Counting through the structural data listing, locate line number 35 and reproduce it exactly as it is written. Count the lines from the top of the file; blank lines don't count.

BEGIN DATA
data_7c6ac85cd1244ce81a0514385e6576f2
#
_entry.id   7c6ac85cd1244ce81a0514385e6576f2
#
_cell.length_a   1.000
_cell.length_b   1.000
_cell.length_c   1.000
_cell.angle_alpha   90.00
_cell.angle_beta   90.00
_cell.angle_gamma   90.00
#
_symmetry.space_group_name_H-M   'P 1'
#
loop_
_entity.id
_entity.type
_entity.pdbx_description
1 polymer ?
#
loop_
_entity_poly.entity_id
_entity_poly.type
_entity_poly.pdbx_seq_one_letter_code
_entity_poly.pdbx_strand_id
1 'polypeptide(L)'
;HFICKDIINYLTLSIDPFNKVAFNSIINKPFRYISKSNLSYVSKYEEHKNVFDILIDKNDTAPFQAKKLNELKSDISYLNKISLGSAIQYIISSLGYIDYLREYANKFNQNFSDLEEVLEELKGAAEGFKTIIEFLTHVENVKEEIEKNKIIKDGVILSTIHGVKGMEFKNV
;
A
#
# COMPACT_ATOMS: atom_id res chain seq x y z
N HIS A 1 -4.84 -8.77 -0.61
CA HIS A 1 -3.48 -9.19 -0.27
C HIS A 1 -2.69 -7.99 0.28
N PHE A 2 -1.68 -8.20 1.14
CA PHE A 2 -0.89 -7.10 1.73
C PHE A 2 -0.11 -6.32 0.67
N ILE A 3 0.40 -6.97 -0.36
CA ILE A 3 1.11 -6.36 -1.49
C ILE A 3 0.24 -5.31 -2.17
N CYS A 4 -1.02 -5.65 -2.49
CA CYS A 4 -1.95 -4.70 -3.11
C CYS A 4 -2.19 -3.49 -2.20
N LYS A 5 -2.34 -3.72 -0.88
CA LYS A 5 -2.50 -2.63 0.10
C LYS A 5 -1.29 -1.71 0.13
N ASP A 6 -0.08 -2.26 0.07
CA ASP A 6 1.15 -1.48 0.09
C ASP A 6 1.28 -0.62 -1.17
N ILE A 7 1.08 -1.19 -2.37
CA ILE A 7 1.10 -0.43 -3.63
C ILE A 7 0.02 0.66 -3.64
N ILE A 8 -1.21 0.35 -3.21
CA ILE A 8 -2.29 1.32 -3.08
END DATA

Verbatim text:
CA PHE A 2 -0.89 -7.10 1.73